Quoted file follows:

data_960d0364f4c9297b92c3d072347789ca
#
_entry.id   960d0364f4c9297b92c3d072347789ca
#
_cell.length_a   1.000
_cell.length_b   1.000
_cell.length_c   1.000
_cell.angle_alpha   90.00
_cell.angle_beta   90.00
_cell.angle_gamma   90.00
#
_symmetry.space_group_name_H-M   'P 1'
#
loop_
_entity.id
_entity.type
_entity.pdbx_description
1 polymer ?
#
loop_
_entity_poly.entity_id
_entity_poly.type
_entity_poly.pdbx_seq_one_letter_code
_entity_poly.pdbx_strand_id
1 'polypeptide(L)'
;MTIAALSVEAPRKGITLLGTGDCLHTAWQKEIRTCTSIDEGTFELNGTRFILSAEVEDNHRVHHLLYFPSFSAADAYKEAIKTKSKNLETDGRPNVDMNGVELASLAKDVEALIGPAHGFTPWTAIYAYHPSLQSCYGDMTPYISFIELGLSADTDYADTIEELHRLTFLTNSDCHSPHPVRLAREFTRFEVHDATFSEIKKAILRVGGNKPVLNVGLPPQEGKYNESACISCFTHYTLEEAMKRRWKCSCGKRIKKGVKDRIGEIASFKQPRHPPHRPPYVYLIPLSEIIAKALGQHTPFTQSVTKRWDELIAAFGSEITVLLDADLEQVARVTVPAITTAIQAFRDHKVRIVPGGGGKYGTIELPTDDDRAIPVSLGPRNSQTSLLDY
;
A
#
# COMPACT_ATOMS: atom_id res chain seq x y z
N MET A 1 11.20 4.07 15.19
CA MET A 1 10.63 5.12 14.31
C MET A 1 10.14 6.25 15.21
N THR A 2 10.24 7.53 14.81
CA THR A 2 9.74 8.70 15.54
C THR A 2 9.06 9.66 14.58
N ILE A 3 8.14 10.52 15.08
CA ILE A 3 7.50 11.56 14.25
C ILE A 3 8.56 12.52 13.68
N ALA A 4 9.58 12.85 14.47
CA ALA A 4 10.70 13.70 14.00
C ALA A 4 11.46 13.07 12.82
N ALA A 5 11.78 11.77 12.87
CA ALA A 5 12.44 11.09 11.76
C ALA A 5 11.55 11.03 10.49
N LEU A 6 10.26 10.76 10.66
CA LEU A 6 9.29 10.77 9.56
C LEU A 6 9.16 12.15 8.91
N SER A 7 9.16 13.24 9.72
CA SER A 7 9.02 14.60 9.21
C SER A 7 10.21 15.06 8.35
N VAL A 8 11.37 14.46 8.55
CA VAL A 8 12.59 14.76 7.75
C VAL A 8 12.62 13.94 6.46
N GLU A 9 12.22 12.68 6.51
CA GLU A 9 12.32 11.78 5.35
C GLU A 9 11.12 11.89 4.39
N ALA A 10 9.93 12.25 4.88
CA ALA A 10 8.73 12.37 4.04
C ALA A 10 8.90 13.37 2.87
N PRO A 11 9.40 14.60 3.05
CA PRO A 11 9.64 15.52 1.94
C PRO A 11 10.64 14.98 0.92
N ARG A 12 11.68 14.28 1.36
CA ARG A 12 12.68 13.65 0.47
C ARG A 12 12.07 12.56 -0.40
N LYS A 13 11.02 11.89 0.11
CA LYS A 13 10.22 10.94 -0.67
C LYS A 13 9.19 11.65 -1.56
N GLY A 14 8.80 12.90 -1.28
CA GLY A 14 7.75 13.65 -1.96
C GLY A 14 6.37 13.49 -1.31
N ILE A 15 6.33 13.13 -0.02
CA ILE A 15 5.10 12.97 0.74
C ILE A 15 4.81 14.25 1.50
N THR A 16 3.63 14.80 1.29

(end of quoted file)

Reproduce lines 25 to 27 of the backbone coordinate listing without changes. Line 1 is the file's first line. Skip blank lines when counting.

1 'polypeptide(L)'
;MTIAALSVEAPRKGITLLGTGDCLHTAWQKEIRTCTSIDEGTFELNGTRFILSAEVEDNHRVHHLLYFPSFSAADAYKEAIKTKSKNLETDGRPNVDMNGVELASLAKDVEALIGPAHGFTPWTAIYAYHPSLQSCYGDMTPYISFIELGLSADTDYADTIEELHRLTFLTNSDCHSPHPVRLAREFTRFEVHDATFSEIKKAILRVGGNKPVLNVGLPPQEGKYNESACISCFTHYTLEEAMKRRWKCSCGKRIKKGVKDRIGEIASFKQPRHPPHRPPYVYLIPLSEIIAKALGQHTPFTQSVTKRWDELIAAFGSEITVLLDADLEQVARVTVPAITTAIQAFRDHKVRIVPGGGGKYGTIELPTDDDRAIPVSLGPRNSQTSLLDY
;